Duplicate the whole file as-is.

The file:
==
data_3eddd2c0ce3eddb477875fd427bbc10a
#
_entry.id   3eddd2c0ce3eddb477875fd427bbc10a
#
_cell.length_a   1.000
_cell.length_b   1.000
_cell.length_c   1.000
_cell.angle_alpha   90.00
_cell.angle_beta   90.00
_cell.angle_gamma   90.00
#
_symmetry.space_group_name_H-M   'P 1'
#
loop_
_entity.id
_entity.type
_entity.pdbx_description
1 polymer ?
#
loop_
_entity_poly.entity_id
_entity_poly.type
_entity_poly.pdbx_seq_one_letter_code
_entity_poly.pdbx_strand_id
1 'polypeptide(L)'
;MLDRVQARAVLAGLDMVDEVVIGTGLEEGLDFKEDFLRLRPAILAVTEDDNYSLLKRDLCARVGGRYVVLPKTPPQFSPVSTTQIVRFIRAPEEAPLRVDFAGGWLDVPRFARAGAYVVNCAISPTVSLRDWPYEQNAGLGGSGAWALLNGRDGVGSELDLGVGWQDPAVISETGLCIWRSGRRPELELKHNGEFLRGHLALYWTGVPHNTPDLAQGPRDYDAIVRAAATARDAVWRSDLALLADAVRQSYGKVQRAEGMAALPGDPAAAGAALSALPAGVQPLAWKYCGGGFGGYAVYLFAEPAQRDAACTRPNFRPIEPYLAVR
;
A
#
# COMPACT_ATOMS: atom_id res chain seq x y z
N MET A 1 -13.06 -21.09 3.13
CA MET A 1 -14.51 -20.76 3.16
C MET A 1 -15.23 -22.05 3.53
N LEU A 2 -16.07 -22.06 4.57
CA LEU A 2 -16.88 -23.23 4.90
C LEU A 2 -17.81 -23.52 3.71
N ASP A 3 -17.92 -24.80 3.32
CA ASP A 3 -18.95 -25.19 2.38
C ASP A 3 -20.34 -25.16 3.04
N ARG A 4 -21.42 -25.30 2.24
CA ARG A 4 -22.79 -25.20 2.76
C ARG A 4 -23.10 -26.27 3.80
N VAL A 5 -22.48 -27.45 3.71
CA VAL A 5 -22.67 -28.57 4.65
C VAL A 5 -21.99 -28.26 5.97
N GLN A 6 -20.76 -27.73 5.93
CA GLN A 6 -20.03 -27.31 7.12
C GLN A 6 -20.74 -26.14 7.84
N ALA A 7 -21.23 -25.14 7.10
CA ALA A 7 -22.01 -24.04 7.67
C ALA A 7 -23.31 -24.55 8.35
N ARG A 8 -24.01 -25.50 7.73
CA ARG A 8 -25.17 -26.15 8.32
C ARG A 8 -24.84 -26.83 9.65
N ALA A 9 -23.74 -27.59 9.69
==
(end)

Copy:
data_3eddd2c0ce3eddb477875fd427bbc10a
#
_entry.id   3eddd2c0ce3eddb477875fd427bbc10a
#
_cell.length_a   1.000
_cell.length_b   1.000
_cell.length_c   1.000
_cell.angle_alpha   90.00
_cell.angle_beta   90.00
_cell.angle_gamma   90.00
#
_symmetry.space_group_name_H-M   'P 1'
#
loop_
_entity.id
_entity.type
_entity.pdbx_description
1 polymer ?
#
loop_
_entity_poly.entity_id
_entity_poly.type
_entity_poly.pdbx_seq_one_letter_code
_entity_poly.pdbx_strand_id
1 'polypeptide(L)'
;MLDRVQARAVLAGLDMVDEVVIGTGLEEGLDFKEDFLRLRPAILAVTEDDNYSLLKRDLCARVGGRYVVLPKTPPQFSPVSTTQIVRFIRAPEEAPLRVDFAGGWLDVPRFARAGAYVVNCAISPTVSLRDWPYEQNAGLGGSGAWALLNGRDGVGSELDLGVGWQDPAVISETGLCIWRSGRRPELELKHNGEFLRGHLALYWTGVPHNTPDLAQGPRDYDAIVRAAATARDAVWRSDLALLADAVRQSYGKVQRAEGMAALPGDPAAAGAALSALPAGVQPLAWKYCGGGFGGYAVYLFAEPAQRDAACTRPNFRPIEPYLAVR
;
A
#
# COMPACT_ATOMS: atom_id res chain seq x y z
N MET A 1 -13.06 -21.09 3.13
CA MET A 1 -14.51 -20.76 3.16
C MET A 1 -15.23 -22.05 3.53
N LEU A 2 -16.07 -22.06 4.57
CA LEU A 2 -16.88 -23.23 4.90
C LEU A 2 -17.81 -23.52 3.71
N ASP A 3 -17.92 -24.80 3.32
CA ASP A 3 -18.95 -25.19 2.38
C ASP A 3 -20.34 -25.16 3.04
N ARG A 4 -21.42 -25.30 2.24
CA ARG A 4 -22.79 -25.20 2.76
C ARG A 4 -23.10 -26.27 3.80
N VAL A 5 -22.48 -27.45 3.71
CA VAL A 5 -22.67 -28.57 4.65
C VAL A 5 -21.99 -28.26 5.97
N GLN A 6 -20.76 -27.73 5.93
CA GLN A 6 -20.03 -27.31 7.12
C GLN A 6 -20.74 -26.14 7.84
N ALA A 7 -21.23 -25.14 7.10
CA ALA A 7 -22.01 -24.04 7.67
C ALA A 7 -23.31 -24.55 8.35
N ARG A 8 -24.01 -25.50 7.73
CA ARG A 8 -25.17 -26.15 8.32
C ARG A 8 -24.84 -26.83 9.65
N ALA A 9 -23.74 -27.59 9.69